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Warhammer 40K: Regicide review

Warhammer 40K Regicide (1)

Upon hearing the next Warhammer 40K title was going to be chess game, fans voiced their concerns, feeling this scope would be too limited for a universe as grandiose as that of Games Workshop’s popular franchise. Yet, when Regicide finally launched, the community’s tone changed drastically. Criticism turned to praise and a combination sounded farfetched to many became in fact, a surprising success.

Yes, Warhammer 40K: Regicide is essentially a chess game. In fact, it even includes two modes of play, one of which is classic chess where pieces are replaced with Space Marines and Orks, creating perhaps the closest experience we’ve had to the classic Battle Chess series in roughly two decades.

Warhammer 40K Regicide (4)

Make no mistake; the main attraction here is Regicide, a spin on centuries old rules re-invigorating a board game in a surprisingly engaging manner. Battles take place in a board with the same number of pieces and movement one is already accustomed to. Players are expected to checkmate the opposite king while avoiding a similar fate to their own.

However, new rules have been added. Upon finishing moving a piece, players are given action points. Here, they may either fire upon enemy pieces, activate unit-specific enhancements or army upgrades. All of these carry a degree of luck to them, meaning your strikes may miss the target or deal critical hits draining their health points. Capturing a piece as you would in any chess game automatically eliminates that unit, posing an interesting strategic concept in which for example, a bishop may capture a rook only to then fire at the king.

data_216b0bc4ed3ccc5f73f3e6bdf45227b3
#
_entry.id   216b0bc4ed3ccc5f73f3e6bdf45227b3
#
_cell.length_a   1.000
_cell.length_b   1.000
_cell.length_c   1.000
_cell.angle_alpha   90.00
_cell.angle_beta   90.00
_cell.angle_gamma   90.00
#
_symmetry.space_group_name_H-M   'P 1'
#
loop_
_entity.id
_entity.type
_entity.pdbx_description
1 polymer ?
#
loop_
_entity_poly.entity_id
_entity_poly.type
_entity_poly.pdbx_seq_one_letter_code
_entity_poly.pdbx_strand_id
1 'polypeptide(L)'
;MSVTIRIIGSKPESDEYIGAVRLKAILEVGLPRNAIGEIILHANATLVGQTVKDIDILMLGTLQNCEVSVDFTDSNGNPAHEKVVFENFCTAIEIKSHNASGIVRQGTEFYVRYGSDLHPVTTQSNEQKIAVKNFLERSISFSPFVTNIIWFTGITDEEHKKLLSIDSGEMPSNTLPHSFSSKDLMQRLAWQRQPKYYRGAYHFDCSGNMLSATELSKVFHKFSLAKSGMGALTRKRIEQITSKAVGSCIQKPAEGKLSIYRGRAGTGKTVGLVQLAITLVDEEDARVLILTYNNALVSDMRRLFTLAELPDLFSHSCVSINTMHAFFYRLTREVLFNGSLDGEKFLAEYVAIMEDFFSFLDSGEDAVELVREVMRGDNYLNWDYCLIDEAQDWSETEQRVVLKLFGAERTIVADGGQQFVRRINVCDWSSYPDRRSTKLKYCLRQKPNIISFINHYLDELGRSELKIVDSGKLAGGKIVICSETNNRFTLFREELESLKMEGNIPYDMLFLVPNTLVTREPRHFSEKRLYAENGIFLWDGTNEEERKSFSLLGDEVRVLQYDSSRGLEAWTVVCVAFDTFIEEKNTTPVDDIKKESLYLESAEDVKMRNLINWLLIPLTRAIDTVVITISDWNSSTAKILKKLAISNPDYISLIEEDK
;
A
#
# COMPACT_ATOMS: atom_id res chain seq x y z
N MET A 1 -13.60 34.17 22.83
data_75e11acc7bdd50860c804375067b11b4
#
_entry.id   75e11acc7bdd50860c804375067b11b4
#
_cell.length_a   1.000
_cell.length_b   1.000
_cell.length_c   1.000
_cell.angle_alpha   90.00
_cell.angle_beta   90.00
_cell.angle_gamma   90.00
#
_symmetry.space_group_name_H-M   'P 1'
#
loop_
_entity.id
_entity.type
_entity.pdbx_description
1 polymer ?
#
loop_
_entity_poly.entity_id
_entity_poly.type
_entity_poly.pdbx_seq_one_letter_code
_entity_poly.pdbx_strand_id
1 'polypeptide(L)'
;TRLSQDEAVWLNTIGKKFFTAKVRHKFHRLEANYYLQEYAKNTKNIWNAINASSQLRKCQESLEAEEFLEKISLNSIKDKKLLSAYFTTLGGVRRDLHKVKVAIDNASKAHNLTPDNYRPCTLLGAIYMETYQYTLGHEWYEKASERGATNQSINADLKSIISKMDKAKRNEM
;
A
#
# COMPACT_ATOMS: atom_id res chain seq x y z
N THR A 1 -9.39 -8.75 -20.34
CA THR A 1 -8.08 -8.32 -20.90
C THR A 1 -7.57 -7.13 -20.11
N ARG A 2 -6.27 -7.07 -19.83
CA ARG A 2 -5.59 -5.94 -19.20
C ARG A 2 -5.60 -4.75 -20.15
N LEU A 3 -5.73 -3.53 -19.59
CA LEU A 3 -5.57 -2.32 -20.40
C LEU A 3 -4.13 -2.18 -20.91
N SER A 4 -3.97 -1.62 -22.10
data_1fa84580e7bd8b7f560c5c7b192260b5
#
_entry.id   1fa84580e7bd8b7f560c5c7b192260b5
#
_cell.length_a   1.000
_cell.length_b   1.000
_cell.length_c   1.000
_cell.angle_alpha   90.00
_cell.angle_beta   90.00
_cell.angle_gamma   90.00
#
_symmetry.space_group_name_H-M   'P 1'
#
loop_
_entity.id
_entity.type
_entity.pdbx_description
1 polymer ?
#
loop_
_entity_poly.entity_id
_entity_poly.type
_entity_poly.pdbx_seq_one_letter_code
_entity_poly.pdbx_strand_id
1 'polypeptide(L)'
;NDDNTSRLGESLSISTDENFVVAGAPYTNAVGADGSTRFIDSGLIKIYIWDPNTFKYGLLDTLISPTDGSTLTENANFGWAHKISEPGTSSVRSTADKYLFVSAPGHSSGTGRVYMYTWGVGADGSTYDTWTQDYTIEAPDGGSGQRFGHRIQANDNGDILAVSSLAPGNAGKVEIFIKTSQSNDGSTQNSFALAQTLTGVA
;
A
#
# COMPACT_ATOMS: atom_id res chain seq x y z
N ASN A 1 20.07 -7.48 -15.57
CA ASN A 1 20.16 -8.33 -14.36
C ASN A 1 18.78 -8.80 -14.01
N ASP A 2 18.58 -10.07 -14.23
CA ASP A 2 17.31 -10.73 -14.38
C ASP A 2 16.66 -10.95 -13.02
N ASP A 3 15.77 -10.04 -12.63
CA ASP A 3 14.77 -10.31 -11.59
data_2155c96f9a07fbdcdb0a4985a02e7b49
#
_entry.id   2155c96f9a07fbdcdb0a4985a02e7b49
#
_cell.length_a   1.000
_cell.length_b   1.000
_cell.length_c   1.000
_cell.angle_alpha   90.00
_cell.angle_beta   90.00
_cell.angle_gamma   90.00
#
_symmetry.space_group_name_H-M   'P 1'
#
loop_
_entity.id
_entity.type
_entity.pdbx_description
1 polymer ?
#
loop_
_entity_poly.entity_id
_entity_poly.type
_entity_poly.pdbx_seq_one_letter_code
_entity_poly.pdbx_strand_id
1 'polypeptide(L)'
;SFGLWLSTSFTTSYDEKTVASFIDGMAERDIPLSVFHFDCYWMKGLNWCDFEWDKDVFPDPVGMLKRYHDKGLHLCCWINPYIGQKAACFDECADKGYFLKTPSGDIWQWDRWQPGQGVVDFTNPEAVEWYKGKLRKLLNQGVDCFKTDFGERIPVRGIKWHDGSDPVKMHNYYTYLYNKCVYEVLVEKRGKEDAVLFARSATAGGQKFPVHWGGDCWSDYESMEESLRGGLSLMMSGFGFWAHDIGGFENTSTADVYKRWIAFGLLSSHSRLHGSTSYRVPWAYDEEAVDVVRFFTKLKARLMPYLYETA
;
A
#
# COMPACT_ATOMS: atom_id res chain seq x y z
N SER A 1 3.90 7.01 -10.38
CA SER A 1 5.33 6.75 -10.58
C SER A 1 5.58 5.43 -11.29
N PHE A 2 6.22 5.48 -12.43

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Essentially, this forces players to re-think how they view chess, what was once a suicidal strategy may now be a winning move under this new paradigm. Gamers may choose between the Orks or Space Marines, whose units carry different abilities depending on their race. Alternatively, faction-specific abilities may be unlocked by playing online or navigating through the campaign.

The lack of fan-favorite armies such as the Eldar, Necrons or Imperial Guard is disappointing, though it opens up the possibility for future expansions. Players favor single-player games will be glad to know there’s a fairly lengthy campaign with over forty missions to complete. Taking solely the space marines’ perspective, the plot is uninteresting, serving instead as an excuse for upcoming battles. These do not employ a full board, providing instead a scant few pieces for each side with primary and secondary objectives which must be completed. Goals can range from killing an enemy unit in a specific way to capturing a portion of the map or merely survive.

Warhammer 40K Regicide (2)

Although Warhammer 40K: Regicide was initially plagued by bugs and glitches, most seem to have been fixed in the current release. Unfortunately, the camera will sometimes be blocked by map debris during battle animations, block any view of the action. Perhaps just as egregious are the walk cycles and fighting segments which can be long and repetitive, though they can be skipped at least. However, Regicide’s greatest technical issue isn’t a bug, rather it’s the poor A.I. which barely offers a challenge, especially when playing through the campaign. It will often ignore open targets, ready for the taking and never sets its own traps. Oftentimes it feels as if the computer is just randomly moving pieces through board with little rhyme or reason. Players can at least set enemy AI during skirmish matches, though it’s still no match for human opponents.